This pair was built by Nichols Brothers, Whidbey Island, Washington, the same yard that completed the NATIONAL GEOGRAPHIC SEA LION & NATIONAL GEOGRAPHIC SEA BIRD. They fly the US flag hence they can sail on domestic itineraries without having to call at a foreign port, although the pair does venture south to Mexico and Central America.

QuirkyCruise Review

 

National Geographic Sea Lion & Sea Bird

Sea Lion, whalewatching in the Pacific off Bahia Magdalena. * Photo: Ted Scull

Sea Lion, whalewatching in the Pacific off Bahia Magdalena. * Photo: Ted Scull

Ships, Year Delivered & Passengers

NATIONAL GEOGRAPHIC SEA LION & NATIONAL GEOGRAPHIC SEA BIRD (62 passengers & built 1981, later upgraded and reduction in passenger capacity by eliminating lowest-deck cabins.

Most recently with the arrival of the NATIONAL GEOGRAPHIC QUEST and NG VENTURE the old pair were further refitted with newly redecorated interiors for the lounge and bar, dining room and cabins. They carry sea kayaks, a fleet of paddleboats, video microscope, hydrophone and bow camera.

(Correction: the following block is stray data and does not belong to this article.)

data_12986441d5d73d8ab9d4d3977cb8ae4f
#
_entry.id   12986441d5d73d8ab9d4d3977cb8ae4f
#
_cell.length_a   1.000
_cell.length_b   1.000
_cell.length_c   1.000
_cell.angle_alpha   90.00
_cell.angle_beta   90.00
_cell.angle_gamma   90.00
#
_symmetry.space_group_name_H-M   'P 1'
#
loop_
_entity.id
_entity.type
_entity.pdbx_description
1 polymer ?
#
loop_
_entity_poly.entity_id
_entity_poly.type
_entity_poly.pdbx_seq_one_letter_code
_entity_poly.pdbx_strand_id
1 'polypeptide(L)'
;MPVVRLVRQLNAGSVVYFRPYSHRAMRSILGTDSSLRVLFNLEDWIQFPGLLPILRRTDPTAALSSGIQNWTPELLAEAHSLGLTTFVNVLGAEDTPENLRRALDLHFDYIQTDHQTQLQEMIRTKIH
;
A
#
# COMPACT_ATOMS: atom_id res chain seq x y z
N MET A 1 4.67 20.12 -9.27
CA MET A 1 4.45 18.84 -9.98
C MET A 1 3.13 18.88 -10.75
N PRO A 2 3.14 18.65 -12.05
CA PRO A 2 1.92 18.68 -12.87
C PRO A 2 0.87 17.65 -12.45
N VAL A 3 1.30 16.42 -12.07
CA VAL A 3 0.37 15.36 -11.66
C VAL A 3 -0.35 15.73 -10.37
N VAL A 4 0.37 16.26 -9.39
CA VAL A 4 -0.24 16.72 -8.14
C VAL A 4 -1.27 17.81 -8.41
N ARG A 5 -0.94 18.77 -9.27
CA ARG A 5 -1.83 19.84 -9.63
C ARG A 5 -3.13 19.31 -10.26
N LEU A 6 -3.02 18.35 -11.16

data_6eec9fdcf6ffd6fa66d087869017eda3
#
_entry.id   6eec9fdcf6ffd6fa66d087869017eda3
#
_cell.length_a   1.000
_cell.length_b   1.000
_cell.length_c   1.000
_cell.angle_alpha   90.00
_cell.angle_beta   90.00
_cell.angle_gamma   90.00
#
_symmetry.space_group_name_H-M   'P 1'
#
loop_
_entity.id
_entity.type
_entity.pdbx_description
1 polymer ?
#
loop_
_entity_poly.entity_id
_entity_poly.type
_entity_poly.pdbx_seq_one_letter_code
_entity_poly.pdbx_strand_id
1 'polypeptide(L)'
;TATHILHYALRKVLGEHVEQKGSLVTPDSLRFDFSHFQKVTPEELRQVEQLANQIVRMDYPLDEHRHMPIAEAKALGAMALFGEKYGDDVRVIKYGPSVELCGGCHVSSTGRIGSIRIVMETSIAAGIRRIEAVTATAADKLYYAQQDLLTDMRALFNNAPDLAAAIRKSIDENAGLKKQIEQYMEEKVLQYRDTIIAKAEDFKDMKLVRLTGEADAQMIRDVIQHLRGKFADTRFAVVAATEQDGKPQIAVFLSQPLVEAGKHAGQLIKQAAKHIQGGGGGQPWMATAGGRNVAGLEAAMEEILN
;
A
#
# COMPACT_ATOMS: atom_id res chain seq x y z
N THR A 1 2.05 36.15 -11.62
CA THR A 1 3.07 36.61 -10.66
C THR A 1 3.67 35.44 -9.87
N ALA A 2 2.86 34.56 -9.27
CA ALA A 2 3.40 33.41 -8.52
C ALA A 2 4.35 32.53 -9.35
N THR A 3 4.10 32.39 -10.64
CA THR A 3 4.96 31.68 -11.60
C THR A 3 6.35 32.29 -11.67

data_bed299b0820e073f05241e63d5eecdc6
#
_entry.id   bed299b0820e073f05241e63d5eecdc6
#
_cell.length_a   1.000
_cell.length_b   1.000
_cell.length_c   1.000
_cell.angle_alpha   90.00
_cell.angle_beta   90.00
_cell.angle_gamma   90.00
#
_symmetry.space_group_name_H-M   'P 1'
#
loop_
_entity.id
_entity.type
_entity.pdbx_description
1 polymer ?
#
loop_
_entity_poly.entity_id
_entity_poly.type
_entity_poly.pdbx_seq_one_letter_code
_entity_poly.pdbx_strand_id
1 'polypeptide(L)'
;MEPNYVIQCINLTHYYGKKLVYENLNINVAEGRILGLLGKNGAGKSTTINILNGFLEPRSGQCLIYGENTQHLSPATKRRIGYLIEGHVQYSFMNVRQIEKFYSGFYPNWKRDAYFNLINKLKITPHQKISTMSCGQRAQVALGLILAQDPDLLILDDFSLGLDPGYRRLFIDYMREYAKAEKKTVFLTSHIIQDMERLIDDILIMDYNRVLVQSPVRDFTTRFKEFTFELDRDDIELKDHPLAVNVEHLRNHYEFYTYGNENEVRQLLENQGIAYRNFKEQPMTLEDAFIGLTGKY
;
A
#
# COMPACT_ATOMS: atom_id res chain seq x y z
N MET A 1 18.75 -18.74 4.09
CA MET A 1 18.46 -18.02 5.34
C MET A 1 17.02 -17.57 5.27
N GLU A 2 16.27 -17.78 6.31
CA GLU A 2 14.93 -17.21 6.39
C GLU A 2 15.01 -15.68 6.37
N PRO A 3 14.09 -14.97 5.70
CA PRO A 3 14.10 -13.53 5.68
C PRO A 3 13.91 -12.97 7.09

Passenger Profile

Mostly Americans, generally 50+ and few families on the Columbia-Snake itineraries, and more likely on the other trips, especially during school holidays.

Passenger Decks

3 and no elevator

Price

$$ Expensive but less pricey than the two new US flag vessels.

Included Features

All shore activities, Zodiac and kayak explorations, 24-hour, coffee, tea, soda, bottled water.

Itineraries
  • Southeast Alaska cruises between Juneau and Sitka.